Interview transcript: Vincent de Rivaz speaks to BBC’s Kamal Ahmed
In an interview with BBC Radio 4, Vincent de Rivaz, CEO of EDF Energy answers questions on Hinkley Point C.
Kamal Ahmed, business editor: I started by asking the Chief Executive of EDF in the UK, Vincent de Rivaz, if this was a project that just cost too much.
Vincent de Rivaz, CEO, EDF Energy: No, it is not. The reality is that this country needs to replace today’s old polluting power plants with new low-carbon electricity. Our existing nuclear power plants won't last forever. We have to replace them and we have to replace polluting power plants with reliable around-the-clock nuclear power plants. At the end of the day this will save at least 10% on the bills of the customers compared to a low carbon solution without nuclear.
KA: But we could – for the cost of this one new nuclear plant, you could provide a whole new fleet of low-carbon gas-fired power stations. Wouldn’t that be a similar and cheaper option?
VDR: If we built gas-fired power plants, we will have to import billions and billions pounds of gas. We will have to rely, as it is the case today, on volatile prices on the wholesale market. We will have to rely on the world’s politics. And we want to have a low-carbon technology. Gas is not.
KA: In 2006, you said that we would be cooking our Christmas dinner using nuclear energy from this new nuclear plant by 2017. It’s now 2015; we’re still at least 10 years away. Doesn’t that show that there are always going to be delays and cost overruns for very complicated projects like this?
VDR: We are very proud of what we have done to get where we are. We have removed a lot of hurdles. What I can tell you is that as investors we are ready to shoulder the costs of the project. If the project costs less, the customers will benefit; if it costs more, we will bear the cost. So we are ready to go ahead. We have learnt from all the experience of other projects and, as I said, we are very proud to be where we are today to deliver these projects; a nuclear power plant to provide reliable electricity, low-carbon electricity, creating jobs for this country, and around-the-clock the electricity that we need. When we compare the nuclear power plants with other technologies, solar, wind, we are not comparing the same thing. We need electricity which is around-the-clock. Whether or not the wind or the sun shines, we need electricity.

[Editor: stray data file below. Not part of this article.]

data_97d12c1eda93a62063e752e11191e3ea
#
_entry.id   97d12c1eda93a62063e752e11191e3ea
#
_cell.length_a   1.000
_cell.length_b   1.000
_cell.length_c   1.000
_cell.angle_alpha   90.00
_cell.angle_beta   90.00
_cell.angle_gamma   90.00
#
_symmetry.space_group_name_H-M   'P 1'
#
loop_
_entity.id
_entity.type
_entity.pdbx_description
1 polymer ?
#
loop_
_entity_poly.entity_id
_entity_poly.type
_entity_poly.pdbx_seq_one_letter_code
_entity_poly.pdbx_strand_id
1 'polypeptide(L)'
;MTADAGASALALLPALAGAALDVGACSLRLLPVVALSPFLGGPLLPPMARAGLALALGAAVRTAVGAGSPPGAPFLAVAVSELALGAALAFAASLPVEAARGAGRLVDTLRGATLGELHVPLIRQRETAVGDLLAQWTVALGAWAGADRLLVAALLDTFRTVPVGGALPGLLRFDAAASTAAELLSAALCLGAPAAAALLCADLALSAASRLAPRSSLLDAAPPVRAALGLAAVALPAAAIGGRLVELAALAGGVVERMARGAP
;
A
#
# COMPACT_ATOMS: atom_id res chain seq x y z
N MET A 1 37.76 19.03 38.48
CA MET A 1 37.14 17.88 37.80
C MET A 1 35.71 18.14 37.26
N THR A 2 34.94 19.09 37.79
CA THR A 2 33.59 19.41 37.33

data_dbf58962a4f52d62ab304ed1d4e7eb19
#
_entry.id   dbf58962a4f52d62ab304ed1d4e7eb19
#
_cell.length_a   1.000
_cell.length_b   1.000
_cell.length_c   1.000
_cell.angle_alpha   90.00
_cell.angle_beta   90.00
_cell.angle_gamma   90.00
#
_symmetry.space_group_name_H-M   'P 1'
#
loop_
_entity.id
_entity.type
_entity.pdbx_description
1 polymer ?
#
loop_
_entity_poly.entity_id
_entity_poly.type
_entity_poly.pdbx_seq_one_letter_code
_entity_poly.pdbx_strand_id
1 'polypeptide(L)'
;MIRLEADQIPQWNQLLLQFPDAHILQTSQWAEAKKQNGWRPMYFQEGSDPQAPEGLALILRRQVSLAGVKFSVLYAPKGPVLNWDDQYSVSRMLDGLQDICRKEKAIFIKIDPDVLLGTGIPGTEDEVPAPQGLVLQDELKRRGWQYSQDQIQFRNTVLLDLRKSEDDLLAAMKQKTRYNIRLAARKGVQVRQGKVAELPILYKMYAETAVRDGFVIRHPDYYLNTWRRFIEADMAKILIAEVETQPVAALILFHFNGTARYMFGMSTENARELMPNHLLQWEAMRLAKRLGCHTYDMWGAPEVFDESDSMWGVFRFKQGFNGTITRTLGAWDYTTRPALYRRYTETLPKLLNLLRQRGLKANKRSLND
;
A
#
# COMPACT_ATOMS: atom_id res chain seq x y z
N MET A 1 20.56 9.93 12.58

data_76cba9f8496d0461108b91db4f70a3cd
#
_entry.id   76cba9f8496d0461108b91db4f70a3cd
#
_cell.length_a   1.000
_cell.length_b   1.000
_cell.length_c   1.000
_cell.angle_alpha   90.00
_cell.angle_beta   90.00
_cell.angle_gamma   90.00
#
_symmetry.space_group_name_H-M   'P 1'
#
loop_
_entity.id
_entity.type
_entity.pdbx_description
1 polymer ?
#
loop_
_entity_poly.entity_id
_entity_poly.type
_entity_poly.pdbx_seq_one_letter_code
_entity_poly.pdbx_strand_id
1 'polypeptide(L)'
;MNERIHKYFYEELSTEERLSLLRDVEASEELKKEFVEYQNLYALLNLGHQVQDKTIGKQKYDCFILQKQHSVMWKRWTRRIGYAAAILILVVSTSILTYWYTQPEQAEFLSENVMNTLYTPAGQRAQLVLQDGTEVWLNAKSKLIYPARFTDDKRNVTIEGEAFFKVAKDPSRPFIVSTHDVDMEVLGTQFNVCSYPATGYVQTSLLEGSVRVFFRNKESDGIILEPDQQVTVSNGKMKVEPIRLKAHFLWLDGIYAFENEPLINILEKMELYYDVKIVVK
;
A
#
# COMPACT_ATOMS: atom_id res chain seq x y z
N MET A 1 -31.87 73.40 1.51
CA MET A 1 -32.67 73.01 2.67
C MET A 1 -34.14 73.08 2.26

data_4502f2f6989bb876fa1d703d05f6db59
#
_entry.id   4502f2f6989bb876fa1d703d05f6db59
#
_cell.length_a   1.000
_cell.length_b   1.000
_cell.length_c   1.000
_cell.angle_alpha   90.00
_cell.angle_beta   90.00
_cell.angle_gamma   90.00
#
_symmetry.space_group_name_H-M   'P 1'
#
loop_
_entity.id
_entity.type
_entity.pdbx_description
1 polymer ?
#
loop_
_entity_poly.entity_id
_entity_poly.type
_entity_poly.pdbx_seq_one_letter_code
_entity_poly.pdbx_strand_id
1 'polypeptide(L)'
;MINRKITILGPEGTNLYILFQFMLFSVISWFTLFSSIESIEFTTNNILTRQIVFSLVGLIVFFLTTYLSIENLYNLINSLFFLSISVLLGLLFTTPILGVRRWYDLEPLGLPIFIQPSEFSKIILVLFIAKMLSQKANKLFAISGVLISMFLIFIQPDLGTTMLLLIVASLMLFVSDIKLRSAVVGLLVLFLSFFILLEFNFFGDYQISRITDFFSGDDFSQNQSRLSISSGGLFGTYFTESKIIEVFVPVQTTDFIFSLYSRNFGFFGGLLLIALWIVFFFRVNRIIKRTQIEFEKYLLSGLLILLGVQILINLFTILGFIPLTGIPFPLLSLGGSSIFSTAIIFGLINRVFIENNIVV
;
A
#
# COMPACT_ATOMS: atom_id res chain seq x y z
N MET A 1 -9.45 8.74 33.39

KA: You’ve been guaranteed £92 per megawatt hour when this finally starts producing electricity, which could be in 2023 or 2025. That’s twice the present wholesale price. That is just far too high.
VDR: It is a fair deal. It is a fair deal for the customers, a fair deal for the investors. You cannot compare the price in the next decade with the price of today. The prices of today are the result of old power plants, and the result of the low gas prices at the moment. In 2008, it was £80 per megawatt hour. We all remember that. The oil price was $140 per barrel. That can come again. We have to protect ourselves against this volatility. When you have an old car and you replace it with a new car, of course it costs more, but the services that you are going to get for the new car are different from the services that you are getting from the old car. These nuclear power plants will operate for 60 years.
KA: But do you have any security concerns about partnering with Chinese State nuclear companies?
VDR: No, we have not. We have known these companies for 30 years. We have been building nuclear power plants with them in China. We know what they can bring to the project with their experience. They will have, like us, the same concern for the local communities and for the jobs that we are going to create. Chinese investment in UK creates jobs.
KA: Mr Rivaz, thank you very much.